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No. 384 [from The Spectator]
by [?]

No. 384
Wednesday, May 21, 1712. Steele.

Hague, May 24. N. S.

The same Republican Hands, who have so often since the Chevalier de St. George’s Recovery killed him in our publick Prints, have now reduced the young Dauphin of France to that desperate Condition of Weakness, and Death it self, that it is hard to conjecture what Method they will take to bring him to Life again. Mean time we are assured by a very good Hand from Paris, That on the 2Oth Instant, this young Prince was as well as ever he was known to be since the Day of his Birth. As for the other, they are now sending his Ghost, we suppose, (for they never had the Modesty to contradict their Assertions of his Death) to Commerci in Lorrain, attended only by four Gentlemen, and a few Domesticks of little Consideration. The Baron de Bothmar having delivered in his Credentials to qualify him as an Ambassador to this State, (an Office to which his greatest Enemies will acknowledge him to be equal) is gone to Utrecht, whence he will proceed to Hanover, but not stay long at that Court, for fear the Peace should be made during his lamented Absence.

Post-Boy, May 20.

I should be thought not able to read, should I overlook some excellent Pieces lately come out. My Lord Bishop of St. Asaph has just now published some Sermons, the Preface to which seems to me to determine a great Point. [1]–He has, like a good Man and a good Christian, in opposition to all the Flattery and base Submission of false Friends to Princes, asserted, That Christianity left us where it found us as to our Civil Rights. The present Entertainment shall consist only of a Sentence out of the Post-Boy, and the said Preface of the Lord of St. Asaph. I should think it a little odd if the Author of the Post-Boy should with Impunity call Men Republicans for a Gladness on Report of the Death of the Pretender; and treat Baron Bothmar, the Minister of Hanover, in such a manner as you see in my Motto. I must own, I think every Man in England concerned to support the Succession of that Family.

The publishing a few Sermons, whilst I live, the latest of which was preached about eight Years since, and the first above seventeen, will make it very natural for People to enquire into the Occasion of doing so; And to such I do very willingly assign these following Reasons.

First, From the Observations I have been able to make, for these many Years last past, upon our publick Affairs, and from the natural Tendency of several Principles and Practices, that have of late been studiously revived, and from what has followed thereupon, I could not help both fearing and presaging, that these Nations would some time or other, if ever we should have an enterprising Prince upon the Throne, of more Ambition than Virtue, Justice, and true Honour, fall into the way of all other Nations, and lose their Liberty.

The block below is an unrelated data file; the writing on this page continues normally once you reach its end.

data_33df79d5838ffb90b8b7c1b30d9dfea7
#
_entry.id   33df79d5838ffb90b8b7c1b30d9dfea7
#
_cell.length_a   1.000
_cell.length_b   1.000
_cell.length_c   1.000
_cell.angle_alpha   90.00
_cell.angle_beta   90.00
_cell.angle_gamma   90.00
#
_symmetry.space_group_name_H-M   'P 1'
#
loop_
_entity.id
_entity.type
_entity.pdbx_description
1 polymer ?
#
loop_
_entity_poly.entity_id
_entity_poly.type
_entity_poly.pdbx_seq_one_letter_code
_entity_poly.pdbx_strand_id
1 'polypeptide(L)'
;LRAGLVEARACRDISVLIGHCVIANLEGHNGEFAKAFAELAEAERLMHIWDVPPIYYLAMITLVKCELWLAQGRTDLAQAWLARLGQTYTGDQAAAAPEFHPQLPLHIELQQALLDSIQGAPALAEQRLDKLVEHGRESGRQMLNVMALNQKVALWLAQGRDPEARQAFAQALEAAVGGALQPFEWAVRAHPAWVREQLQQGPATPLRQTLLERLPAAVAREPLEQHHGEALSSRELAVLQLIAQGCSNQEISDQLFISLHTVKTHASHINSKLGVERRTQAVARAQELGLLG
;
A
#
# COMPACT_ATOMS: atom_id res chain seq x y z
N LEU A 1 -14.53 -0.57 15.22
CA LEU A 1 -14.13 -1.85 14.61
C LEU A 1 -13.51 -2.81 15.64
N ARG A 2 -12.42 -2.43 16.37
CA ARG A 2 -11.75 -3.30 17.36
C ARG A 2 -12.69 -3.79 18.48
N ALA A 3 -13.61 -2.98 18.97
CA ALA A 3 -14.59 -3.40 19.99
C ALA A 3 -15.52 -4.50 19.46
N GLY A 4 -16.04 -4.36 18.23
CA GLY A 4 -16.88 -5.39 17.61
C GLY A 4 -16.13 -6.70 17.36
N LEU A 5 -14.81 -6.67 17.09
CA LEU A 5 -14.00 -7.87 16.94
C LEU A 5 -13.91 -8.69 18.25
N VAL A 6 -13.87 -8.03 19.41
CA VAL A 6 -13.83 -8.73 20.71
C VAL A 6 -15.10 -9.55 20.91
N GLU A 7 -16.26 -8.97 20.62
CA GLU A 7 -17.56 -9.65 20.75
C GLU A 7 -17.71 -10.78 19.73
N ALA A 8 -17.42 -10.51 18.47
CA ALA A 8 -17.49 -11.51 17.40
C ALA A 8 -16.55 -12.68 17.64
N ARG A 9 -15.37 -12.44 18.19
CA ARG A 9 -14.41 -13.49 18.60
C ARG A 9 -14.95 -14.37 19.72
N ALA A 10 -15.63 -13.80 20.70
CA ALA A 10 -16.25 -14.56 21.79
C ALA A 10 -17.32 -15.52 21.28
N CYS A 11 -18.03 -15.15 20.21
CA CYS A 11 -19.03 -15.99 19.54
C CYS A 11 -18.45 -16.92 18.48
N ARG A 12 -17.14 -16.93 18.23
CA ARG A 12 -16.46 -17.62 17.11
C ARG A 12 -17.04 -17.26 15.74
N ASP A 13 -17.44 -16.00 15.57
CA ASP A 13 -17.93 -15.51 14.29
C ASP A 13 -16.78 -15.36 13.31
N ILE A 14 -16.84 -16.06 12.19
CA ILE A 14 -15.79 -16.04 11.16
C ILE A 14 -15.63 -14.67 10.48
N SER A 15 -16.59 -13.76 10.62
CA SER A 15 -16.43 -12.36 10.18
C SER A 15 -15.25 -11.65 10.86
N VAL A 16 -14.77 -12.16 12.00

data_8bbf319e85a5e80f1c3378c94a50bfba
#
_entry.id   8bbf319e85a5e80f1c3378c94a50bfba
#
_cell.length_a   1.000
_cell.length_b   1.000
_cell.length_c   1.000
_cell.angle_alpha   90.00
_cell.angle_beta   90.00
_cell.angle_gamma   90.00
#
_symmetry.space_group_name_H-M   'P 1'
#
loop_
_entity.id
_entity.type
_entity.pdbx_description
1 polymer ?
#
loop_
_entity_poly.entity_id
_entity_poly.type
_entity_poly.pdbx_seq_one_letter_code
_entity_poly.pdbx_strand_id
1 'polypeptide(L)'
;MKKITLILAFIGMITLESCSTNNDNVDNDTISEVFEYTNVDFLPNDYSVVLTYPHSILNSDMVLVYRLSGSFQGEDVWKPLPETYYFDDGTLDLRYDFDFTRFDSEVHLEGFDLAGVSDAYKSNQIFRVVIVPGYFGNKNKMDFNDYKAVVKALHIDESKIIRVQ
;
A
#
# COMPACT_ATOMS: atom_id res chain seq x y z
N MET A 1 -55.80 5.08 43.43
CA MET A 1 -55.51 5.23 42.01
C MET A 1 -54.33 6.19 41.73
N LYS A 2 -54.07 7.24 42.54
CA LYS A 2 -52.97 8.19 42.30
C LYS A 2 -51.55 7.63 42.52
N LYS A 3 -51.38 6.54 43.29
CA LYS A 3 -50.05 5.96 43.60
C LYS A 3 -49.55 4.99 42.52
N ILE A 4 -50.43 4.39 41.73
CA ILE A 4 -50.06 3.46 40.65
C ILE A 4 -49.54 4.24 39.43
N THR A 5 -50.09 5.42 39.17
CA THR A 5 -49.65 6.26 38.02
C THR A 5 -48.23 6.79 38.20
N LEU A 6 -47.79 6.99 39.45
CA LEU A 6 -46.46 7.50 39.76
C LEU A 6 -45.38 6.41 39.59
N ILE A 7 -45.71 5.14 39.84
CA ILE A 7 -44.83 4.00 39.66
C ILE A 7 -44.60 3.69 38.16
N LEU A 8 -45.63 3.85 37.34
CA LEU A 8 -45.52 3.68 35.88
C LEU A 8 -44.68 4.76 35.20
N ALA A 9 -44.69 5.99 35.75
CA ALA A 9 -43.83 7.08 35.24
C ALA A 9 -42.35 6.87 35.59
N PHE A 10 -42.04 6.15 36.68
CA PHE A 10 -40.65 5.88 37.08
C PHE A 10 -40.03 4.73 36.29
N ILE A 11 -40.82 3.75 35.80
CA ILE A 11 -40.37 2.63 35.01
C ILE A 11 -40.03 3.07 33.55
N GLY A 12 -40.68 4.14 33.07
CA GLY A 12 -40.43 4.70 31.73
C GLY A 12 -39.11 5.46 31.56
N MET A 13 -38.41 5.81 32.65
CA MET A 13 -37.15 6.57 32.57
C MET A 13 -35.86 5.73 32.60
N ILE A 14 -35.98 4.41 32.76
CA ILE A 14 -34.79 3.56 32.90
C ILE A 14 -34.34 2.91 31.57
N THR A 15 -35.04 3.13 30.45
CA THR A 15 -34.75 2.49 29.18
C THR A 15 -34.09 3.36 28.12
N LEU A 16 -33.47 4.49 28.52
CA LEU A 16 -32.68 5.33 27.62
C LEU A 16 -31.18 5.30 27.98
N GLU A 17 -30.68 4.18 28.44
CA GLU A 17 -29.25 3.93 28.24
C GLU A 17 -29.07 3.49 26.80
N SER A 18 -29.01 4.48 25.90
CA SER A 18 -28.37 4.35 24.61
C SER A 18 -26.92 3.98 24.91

Nor could I help foreseeing to whose Charge a great deal of this dreadful Mischief, whenever it should happen, would be laid, whether justly or unjustly, was not my Business to determine; but I resolved for my own particular part, to deliver my self, as well as I could, from the Reproaches and the Curses of Posterity, by publickly declaring to all the World, That although in the constant Course of my Ministry, I have never failed, on proper Occasions, to recommend, urge, and insist upon the loving, honouring, and the reverencing the Prince’s Person, and holding it, according to the Laws, inviolable and sacred; and paying all Obedience and Submission to the Laws, though never so hard and inconvenient to private People: Yet did I never think my self at liberty, or authorized to tell the People, that either Christ, St. Peter, or St. Paul, or any other Holy Writer, had by any Doctrine delivered by them, subverted the Laws and Constitutions of the Country in which they lived, or put them in a worse Condition, with respect to their Civil Liberties, than they would have been had they not been Christians. I ever thought it a most impious Blasphemy against that holy Religion, to father any thing upon it that might encourage Tyranny, Oppression, or Injustice in a Prince, or that easily tended to make a free and happy People Slaves and Miserable. No: People may make themselves as wretched as they will, but let not God be called into that wicked Party. When Force and Violence, and hard Necessity have brought the Yoak of Servitude upon a People’s Neck, Religion will supply them with a patient and submissive Spirit under it till they can innocently shake it off; but certainly Religion never puts it on. This always was, and this at present is, my Judgment of these Matters: And I would be transmitted to Posterity (for the little Share of Time such Names as mine can live) under the Character of one who lov’d his Country, and would be thought a good Englishman, as well as a good Clergyman.